Re: [Chrysler300] Surprising source of miss in 300 ?
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Re: [Chrysler300] Surprising source of miss in 300 ?

Thanks John,
Good suggestion! 
I did replace that rod  not too many miles ago (-less than 15,000 but many years.) I do have an electric fuel boost pump installed. 
I may just go ahead and put a new rod in anyway. Chuck Hill told me he has had a hard time getting fuel delivery with the mechanical pump and has installed a stand alone electric pump. I really want to stay stock and had to hold my nose to install the boost pump!
BTW, my old pump rod was substantially shorter than the new one. I will certainly be disappointed of this is not the problem, but there is no doubt it is a problem!
  Thanks again John. 
Mike Moore
On Mar 4, 2016, at 8:26 AM, John McAdams <clafong@xxxxxxxxxxxxx> wrote:

Since you now seem to have replaced almost everything in the ignition system.  Before you take it out on the road, I have one more thing for you to think about.
Do you run an electric fuel pump?  If not, have you replaced the mechanical fuel pump actuating rod.  It resides at the front of the engine where the mechanical fuel pump is installed.  It is a short rod, about 3 inches long that rides on the front lobe of the camshaft and drives the lever on the mechanical fuel pump.  Over time, this rod wears down and will no longer drive the fuel pump adequately.  It usually manifests itself by not supplying enough of the foul fuel that we have to buy at the pump these days at the higher RPMs.
Anyway, even if you have an electric fuel pump, or your present problem is/was ignition related.  I always carry a spare mechanical fuel pump rod in my road trip tool box to give to a fellow Club member (or even anyone stopped along the road that is driving a “B” or “RB” engined Chrysler product) who has stopped along the road, in mid trip.  This rod, by the way, should be flat on each end with a slight radius at the outer edge.  If it appears rounded on one end, it should be replaced before it causes a fuel delivery problem.
I am glad that you seem to have found the evil demon that was residing in your car.  Congratulations on your determined and persistent search for that elusive “miss”.  Enjoy your next hundred or thousand mile road trip in your “300 H”.
From Big John Mc Adams
(with my ’62 “Sport” 300 Convertible with Short Rams)
From: Chrysler300@xxxxxxxxxxxxxxx [mailto:Chrysler300@xxxxxxxxxxxxxxx] On Behalf Of Michael Moore mmoore8425@xxxxxxx [Chrysler300]
Sent: Friday, March 04, 2016 6:55 AM
To: Mike Moore
Cc: Chrysler300@xxxxxxxxxxxxxxx
Subject: [Chrysler300] Surprising source of miss in 300 ?
I have been trying to eliminate a miss in my 300H.

In the ongoing effort, I have replaced the damper, installed a Philbin rebuilt distributor, new plug wires, new plugs, carbs “restored”, coil replaced etc. with no improvement. Even 108 octane gasoline hasn’t helped.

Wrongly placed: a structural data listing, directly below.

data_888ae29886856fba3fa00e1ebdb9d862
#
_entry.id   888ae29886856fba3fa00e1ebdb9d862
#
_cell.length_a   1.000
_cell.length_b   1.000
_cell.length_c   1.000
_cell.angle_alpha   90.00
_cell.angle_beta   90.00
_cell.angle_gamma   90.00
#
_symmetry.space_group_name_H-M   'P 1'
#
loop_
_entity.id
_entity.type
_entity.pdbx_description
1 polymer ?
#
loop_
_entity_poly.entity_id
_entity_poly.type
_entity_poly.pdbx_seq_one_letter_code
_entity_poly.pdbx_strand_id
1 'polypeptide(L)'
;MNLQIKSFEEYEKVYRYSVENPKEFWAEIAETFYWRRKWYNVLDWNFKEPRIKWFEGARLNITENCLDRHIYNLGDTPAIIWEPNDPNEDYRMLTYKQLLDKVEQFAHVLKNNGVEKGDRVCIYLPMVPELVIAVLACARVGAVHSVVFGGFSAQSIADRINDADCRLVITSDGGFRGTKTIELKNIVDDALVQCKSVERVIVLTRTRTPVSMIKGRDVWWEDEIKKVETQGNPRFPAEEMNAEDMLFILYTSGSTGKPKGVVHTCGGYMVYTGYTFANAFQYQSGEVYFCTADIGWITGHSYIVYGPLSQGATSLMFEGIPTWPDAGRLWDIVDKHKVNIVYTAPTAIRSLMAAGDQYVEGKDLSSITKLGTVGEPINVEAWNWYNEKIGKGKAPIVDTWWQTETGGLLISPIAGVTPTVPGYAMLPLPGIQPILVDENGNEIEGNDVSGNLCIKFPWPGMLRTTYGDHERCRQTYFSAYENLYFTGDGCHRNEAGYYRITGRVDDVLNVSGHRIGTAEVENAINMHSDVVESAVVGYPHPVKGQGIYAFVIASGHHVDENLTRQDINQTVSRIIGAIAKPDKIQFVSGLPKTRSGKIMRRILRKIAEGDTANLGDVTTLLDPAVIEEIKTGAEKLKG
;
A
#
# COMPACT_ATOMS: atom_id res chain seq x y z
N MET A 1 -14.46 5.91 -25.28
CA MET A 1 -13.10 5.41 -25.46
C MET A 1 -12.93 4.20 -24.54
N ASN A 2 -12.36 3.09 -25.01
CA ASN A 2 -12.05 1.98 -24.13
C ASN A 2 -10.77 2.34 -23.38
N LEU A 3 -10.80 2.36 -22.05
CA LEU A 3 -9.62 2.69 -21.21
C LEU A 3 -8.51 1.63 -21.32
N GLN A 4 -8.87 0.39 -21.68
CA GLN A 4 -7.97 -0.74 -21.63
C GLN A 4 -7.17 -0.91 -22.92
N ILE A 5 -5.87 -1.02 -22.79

I made arrangements for a visit to a great shop with a Sun engine analyzer (equivalent) , but I had to get it running reliably enough to get down there, and it now ran worse each time I started it.

Judging the problem to be ignition related versus carbs, I decided to strip and replace the entire ignition apparatus from ballast resistor through plugs. I ordered NOS Champion J-12Y plugs (which have always worked well for me), a new set of ignition cables (which are the best I have seen), a new coil, correct Mopar points, and new capacitor.

I began with a new correct ballast resistor and noticed the old ballast resistor ceramic wire wound resistor inside was broken into two pieces. As I hadn’t disassembled the rest of the system, I started the car with the new ballast resistor with no improvement, so I incorrectly dismissed that as the source of my miss.

While waiting for my original new parts to arrive, and after doing a thorough (165# on all 8) compression check (because all the plugs were out, front wheels were off and access was so easy), I disassembled the points from the distributor last night.

I found them badly burned! Aha!

My earlier distributor trouble shooting was to check only the dwell angle since it had recently been rebuilt. I noted the dwell angle had increased to 45 degrees since I installed the distributor when it came back from Philbin.

I now believe what happened was that the ballast resistor failed sometime in past years, allowing the points to burn because of the higher than specified voltage on the coil. In recent years I haven’t driven the car much, but have changed the points entirely too often and haven’t noticed it too much because although it might be only 1500 miles, it may have been 3 years. I am certainly anxious to get it back together.

Thanks for all the help on line and off.
Mike Moore


Posted by: Michael Moore <mmoore8425@xxxxxxx>

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